In the ancient middle east, the majesty of a king was expressed by more than merely his robes and adornment, but also by his royal aroma.
Instead of being crowned during a coronation, Hebrew Kings were annointed with a sacred oil, heavily perfumed with the most expensive spices and only used for consecrating objects in the temple and anointing priests and kings. It’s aroma acted as an invisible crown, bestowing an aura of holiness on it’s recipients.
Even after their anointing, kings would perfume their robes with precious oils so that during royal processions, the fragrance of the expensive oils would inform the crowd that a king was passing by.
King David’s Wedding Psalm 45:7-8. King Solomon Song of Songs 3:6-7.
The word Messiah in Hebrew is Mashiach which literally means “The Annointed One”. (Christos or Christ is the Greek equivalent.) Therefore the word Messiah alludes to the ceremony used to set apart someone chosen by God, like a king or priest.
Looking back at the events preceding and beginning Holy week with the understanding of 1st century Jewish culture, something remarkable unfolds that perhaps we had been missing. The Annointing….
John 12. Six days before the Passover, J-sus came to Bethany, where Lazarus lived, whom J-sus had raised from the dead. Here a dinner was given in J-sus’ honor. Martha served, while Lazarus was among those reclining at the table with him. Then Mary took about a pint of pure nard, an expensive perfume; she poured it on J-sus’ feet and wiped his feet with her hair. And the house was filled with the fragrance of the perfume.
Though Y-shua clarified one aspect of this event himself, commentating that Mary was preparing him for the day of His burial, she may also have been announcing who she believed Him to be…proclaiming Him as The Annointed One, the Messiah!
The Next day, on His way to Jerusalem, nearing the village of Bethphage, he sent two of his disciples ahead, telling them to look for a donkey and its unbroken colt. The disciples were instructed to untie the animals and bring them to him.
Then J-sus sat on the young donkey and slowly, humbly, made his triumphal entry into Jerusalem, fulfilling the ancient prophecy in Zechariah 9:9: and a remarkable resemblance to 1 Kings 1:38-49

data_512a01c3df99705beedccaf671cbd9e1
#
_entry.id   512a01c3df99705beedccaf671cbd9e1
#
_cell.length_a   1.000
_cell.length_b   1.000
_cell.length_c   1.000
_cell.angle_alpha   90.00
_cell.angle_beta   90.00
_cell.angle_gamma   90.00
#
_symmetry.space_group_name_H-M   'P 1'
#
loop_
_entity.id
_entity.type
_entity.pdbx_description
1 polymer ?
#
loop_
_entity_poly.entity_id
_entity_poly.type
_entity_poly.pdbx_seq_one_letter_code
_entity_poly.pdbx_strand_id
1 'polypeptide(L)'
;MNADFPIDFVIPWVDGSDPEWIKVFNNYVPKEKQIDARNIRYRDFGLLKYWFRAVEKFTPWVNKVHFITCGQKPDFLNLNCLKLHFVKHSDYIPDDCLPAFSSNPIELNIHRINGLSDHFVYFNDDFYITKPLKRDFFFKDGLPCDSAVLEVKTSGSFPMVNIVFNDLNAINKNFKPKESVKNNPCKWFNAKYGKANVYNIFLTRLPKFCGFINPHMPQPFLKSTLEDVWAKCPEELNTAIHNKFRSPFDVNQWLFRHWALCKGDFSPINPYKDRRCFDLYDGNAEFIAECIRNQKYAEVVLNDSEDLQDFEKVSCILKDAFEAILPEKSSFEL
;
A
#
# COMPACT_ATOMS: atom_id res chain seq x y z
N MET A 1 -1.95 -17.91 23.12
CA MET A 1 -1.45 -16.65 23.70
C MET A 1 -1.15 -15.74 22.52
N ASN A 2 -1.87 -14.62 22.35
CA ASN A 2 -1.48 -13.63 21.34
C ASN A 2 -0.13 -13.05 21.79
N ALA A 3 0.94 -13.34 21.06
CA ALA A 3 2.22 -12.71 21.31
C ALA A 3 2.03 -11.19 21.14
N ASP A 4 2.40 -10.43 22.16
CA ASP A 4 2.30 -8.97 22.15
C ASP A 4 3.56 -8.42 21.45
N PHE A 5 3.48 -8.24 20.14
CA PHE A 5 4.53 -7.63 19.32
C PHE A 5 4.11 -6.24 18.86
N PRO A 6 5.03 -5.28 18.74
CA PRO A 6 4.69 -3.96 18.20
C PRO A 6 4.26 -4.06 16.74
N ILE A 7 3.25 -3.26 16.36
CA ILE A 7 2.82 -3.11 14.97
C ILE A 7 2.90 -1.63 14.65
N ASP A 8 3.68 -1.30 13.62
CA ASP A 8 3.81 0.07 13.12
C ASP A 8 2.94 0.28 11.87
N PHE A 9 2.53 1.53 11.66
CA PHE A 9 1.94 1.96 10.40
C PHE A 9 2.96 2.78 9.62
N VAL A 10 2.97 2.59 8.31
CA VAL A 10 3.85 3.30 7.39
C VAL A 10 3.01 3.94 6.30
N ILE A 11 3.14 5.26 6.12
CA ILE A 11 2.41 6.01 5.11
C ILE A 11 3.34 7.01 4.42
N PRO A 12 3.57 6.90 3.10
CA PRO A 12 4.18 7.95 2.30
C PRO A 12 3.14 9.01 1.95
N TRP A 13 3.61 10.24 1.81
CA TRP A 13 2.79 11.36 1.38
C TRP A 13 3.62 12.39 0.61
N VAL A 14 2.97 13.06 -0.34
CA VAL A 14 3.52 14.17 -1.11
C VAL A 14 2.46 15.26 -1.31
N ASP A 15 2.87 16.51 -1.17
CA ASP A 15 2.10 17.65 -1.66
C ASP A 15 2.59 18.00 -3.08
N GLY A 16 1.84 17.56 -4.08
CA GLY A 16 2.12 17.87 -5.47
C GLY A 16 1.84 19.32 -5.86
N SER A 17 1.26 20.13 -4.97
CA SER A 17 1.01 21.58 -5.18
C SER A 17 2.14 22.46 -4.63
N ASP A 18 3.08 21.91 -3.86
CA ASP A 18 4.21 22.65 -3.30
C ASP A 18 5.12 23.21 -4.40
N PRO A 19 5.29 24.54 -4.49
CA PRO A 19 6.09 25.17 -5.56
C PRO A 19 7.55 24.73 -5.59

“Rejoice greatly, O Daughter of Zion! Shout, Daughter of Jerusalem! See, your king comes to you, righteous and having salvation, gentle and riding on a donkey, on a colt, the foal of a donkey.”
1 Kings 1:38-40 So Zadok the priest, Nathan the prophet, Benaiah son of Jehoiada, the Kerethites and the Pelethites went down and had Solomon mount King David’s mule, and they escorted him to Gihon. Zadok the priest took the horn of oil from the sacred tent and anointed Solomon. Then they sounded the trumpet and all the people shouted, “Long live King Solomon!” And all the people went up after him, playing pipes and rejoicing greatly, so that the ground shook with the sound.
Hosanna – Please save us! Salvation!
Imagine the scene….Mary, having annointed Him with expensive perfume, Y-shua, just as Solomon had done a thousand years earlier, rode a donkey on His triumphal entry into Jerusalem. The crowd, waving and laying their cloaks and palm branches before Him, shouting, “Hosanna to the Son of David! Blessed is he who comes in the name of the Lord! Hosanna in the highest!”
Likely, the fragrance of the annointing clung to Him… announcing the presence of royalty ….the aroma of The King.
2 Cor 2:14-16 But thanks be to God, who always leads us as captives in Christ’s triumphal procession and uses us to spread the aroma of the knowledge of him everywhere. For we are to God the pleasing aroma of Christ among those who are being saved and those who are perishing. To the one we are an aroma that brings death; to the other, an aroma that brings life.